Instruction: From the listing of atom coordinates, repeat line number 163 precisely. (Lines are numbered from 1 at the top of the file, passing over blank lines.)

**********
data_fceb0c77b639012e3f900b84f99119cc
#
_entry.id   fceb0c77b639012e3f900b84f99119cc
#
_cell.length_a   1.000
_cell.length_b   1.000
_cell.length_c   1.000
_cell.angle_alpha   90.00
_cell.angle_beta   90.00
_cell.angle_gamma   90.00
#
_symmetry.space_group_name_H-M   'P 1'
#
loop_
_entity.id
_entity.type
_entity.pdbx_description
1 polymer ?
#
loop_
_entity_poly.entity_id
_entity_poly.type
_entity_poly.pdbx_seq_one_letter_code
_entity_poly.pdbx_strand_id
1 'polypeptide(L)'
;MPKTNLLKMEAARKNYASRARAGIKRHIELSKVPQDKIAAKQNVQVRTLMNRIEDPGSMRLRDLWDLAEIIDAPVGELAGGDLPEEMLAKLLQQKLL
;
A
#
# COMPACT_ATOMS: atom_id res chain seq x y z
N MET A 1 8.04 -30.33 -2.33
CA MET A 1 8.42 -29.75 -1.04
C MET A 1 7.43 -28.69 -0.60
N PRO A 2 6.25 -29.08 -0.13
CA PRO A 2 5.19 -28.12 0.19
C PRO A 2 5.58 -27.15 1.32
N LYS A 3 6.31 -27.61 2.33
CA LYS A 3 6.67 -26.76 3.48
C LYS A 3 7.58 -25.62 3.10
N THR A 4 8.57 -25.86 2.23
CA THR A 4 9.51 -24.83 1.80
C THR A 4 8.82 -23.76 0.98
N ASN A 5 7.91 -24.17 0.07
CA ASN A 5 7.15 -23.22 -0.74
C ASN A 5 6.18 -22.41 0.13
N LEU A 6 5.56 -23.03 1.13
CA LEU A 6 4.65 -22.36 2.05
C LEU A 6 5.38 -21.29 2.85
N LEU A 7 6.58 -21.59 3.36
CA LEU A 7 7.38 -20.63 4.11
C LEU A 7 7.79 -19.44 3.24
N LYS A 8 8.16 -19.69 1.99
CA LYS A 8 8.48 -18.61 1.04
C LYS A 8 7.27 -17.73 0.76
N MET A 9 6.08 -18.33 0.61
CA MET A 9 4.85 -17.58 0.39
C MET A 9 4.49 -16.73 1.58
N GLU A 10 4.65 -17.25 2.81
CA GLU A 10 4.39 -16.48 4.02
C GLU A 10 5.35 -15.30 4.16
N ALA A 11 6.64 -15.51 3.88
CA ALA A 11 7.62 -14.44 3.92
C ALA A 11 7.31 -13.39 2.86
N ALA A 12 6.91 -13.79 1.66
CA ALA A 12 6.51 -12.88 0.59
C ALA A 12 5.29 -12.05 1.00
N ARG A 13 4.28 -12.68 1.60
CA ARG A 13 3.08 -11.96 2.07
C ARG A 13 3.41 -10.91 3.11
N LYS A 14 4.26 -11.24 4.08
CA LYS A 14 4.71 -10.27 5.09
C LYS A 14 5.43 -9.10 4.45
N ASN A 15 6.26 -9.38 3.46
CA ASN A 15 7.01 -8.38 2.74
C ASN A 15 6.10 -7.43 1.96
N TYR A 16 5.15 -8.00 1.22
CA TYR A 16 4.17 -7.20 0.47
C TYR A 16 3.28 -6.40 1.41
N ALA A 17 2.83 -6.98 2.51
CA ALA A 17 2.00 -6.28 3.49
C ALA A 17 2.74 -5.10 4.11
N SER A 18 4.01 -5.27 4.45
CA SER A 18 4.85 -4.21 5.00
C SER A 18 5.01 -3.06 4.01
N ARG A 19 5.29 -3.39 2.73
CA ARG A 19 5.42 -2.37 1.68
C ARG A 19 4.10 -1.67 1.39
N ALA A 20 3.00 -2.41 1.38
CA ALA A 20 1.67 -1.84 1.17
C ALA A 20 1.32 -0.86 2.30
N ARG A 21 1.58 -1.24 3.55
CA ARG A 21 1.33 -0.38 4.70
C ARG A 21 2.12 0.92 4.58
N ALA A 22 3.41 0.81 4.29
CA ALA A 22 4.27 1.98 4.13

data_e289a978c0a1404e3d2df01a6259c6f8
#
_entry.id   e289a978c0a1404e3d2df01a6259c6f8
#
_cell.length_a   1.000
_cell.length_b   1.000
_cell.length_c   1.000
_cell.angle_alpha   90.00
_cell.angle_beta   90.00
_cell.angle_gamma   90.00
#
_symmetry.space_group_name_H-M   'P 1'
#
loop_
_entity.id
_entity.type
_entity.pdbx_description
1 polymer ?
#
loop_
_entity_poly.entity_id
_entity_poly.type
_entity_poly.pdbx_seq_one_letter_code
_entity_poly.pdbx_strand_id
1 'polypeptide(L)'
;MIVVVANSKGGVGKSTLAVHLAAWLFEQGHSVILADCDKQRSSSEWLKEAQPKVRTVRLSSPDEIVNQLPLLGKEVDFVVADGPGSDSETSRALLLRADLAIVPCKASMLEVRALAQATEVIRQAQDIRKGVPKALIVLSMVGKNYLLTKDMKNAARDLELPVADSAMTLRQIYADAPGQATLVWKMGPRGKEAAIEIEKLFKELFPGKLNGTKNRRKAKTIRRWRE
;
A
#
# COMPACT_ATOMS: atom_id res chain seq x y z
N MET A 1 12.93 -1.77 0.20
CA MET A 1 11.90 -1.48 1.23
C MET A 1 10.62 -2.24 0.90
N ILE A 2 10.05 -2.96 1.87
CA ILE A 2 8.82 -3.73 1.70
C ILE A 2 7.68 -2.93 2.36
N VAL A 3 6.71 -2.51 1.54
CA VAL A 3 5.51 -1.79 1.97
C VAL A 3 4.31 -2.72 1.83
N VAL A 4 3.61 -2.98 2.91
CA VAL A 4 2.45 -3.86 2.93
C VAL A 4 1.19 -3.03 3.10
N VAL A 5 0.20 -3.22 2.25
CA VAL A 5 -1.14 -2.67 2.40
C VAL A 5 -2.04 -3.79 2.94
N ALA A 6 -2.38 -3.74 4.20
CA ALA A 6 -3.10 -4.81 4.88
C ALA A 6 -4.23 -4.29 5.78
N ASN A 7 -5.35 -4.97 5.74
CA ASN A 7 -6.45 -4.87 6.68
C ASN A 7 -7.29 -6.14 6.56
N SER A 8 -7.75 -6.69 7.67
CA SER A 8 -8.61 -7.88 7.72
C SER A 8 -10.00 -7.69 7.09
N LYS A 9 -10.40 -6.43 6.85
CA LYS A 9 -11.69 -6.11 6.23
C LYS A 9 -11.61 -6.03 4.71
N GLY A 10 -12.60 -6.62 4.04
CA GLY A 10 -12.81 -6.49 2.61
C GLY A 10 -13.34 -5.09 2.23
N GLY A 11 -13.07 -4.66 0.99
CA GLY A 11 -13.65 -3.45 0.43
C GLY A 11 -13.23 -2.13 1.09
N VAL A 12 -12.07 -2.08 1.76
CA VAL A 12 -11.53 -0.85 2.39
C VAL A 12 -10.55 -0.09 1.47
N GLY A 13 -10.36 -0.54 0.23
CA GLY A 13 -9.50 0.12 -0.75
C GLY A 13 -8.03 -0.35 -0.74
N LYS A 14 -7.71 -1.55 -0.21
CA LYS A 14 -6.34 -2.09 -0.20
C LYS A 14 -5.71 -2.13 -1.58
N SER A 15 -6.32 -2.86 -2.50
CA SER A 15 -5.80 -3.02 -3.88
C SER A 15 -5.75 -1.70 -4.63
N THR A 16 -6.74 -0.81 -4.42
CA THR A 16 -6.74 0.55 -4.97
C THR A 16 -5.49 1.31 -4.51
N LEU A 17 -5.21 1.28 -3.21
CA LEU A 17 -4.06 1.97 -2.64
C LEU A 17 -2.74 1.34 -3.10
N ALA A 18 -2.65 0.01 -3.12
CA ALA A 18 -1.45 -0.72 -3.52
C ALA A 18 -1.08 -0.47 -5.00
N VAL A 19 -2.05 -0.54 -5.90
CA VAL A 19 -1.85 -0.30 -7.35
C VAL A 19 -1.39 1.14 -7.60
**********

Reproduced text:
CA GLY A 13 -9.50 0.12 -0.75